As CTO, my scope of operations can be fairly broad. Sometimes it involves exploring the latest technologies. Last week it involved annoying everyone in the company with demands that they change their passwords on various web sites and services, based on the latest information on the Heartbleed vulnerability.
I assume by now you’ve heard about Heartbleed. If not, please look it up – it really is one of the worst security flaws to ever hit the web. Right now the Internet is divided into three kinds of web sites:
- Sites that were not and are not vulnerable – most banking and e-commerce sites fall into this category, as does Salesforce.
- Sites that were vulnerable and have been patched
- Sites that are still vulnerable.
It is imperative that you change you passwords for any site in the second group, and any site in the first group where you use the same password as on the second or third group.
It’s best to avoid using the third group completely. If you do change a password on the third group, be sure to use a password that is not used on any other site (you should assume that this password can be stolen).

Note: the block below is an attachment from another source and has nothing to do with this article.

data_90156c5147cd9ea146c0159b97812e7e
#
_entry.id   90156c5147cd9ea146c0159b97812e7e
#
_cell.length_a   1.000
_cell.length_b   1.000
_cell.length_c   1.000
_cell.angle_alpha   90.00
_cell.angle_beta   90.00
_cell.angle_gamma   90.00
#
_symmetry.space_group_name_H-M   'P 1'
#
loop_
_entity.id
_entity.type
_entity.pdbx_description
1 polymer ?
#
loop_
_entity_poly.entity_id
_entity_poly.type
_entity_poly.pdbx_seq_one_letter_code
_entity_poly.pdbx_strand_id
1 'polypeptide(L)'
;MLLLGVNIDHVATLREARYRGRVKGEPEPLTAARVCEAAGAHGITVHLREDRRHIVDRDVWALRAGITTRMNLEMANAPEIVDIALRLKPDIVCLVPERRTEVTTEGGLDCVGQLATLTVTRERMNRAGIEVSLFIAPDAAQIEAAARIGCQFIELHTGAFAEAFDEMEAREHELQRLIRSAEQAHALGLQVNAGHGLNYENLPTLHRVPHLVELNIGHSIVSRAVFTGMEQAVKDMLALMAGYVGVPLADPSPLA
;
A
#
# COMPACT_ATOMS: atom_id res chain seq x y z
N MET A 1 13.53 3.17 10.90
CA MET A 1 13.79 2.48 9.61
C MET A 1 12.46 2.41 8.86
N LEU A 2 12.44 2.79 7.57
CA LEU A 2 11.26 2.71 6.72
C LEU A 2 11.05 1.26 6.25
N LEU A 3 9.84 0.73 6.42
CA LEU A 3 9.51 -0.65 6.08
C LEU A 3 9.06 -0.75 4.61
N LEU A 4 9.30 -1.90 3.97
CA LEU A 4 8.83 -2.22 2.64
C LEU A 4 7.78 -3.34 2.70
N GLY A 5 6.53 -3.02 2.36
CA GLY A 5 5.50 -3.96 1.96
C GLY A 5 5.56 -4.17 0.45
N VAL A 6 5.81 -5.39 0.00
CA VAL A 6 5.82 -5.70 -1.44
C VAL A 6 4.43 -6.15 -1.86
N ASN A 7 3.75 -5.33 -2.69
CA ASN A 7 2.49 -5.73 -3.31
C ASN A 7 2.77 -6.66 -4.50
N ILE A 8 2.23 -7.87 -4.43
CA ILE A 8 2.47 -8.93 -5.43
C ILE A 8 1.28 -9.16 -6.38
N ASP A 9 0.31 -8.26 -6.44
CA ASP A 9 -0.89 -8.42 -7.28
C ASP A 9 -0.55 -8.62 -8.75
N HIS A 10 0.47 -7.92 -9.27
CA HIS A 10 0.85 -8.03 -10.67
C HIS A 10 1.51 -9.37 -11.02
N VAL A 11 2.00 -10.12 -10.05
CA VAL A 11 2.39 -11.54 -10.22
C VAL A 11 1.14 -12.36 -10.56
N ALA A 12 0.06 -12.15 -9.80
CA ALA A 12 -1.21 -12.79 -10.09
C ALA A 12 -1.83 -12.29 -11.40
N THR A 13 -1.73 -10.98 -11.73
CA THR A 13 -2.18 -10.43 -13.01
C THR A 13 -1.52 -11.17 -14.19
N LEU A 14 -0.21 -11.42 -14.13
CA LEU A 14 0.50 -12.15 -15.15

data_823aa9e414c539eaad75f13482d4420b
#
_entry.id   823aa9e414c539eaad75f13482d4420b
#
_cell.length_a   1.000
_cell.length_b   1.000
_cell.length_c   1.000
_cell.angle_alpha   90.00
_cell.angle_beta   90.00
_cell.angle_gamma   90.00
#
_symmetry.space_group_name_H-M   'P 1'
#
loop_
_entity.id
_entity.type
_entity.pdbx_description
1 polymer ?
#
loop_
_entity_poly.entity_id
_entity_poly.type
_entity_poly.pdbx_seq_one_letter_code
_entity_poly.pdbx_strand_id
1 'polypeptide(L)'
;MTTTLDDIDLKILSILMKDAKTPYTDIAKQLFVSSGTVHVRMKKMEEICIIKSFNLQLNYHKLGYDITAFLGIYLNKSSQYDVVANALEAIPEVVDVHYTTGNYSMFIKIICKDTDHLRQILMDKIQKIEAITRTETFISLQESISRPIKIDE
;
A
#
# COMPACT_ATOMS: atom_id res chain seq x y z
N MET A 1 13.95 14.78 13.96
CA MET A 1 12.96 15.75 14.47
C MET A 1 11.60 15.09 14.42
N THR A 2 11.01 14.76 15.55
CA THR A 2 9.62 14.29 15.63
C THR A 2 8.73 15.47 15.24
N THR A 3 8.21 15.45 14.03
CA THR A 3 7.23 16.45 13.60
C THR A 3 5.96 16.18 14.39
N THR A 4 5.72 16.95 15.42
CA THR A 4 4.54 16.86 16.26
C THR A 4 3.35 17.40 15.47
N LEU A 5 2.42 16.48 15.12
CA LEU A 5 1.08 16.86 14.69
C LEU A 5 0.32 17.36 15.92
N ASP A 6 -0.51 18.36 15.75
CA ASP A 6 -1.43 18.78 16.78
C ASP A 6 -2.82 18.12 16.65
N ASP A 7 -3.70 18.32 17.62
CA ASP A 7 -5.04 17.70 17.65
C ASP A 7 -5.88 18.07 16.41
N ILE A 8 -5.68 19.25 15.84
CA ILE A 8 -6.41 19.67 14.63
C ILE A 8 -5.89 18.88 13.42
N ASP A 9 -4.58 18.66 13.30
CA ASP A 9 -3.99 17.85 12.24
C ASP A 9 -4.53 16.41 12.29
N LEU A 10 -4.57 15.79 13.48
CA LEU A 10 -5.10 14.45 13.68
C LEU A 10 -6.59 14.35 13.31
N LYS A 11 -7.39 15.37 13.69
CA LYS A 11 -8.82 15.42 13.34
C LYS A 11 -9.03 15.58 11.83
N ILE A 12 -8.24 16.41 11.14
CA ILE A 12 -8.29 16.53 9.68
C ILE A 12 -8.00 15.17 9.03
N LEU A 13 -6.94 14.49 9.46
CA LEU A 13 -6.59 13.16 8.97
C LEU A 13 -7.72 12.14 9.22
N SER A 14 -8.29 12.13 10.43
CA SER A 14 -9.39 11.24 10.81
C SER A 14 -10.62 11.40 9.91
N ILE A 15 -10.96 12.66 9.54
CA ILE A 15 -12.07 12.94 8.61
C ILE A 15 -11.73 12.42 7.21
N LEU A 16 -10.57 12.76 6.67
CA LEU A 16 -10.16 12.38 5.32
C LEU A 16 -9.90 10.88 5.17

As for changing passwords? Everyone knows you should use a different password for every site (even though most people don’t). You really should, and use a password manager like LastPass or KeePass to keep track of them.
Everyone also knows that you should choose a strong password. What many people don’t realize is that the best way to make a password strong is to make it long. Mixing upper and lower case and punctuation into a password makes it hard to remember, but doesn’t provide nearly as much security as making your password 20 characters long.
Now this is a marketing blog, so consider this challenge – what kind of marketing campaign would you design to convince people to start using very long passwords, a different password on each site, and use a password manager? And how would you convince them to start doing it today?
Bonus points if you can convince yourself…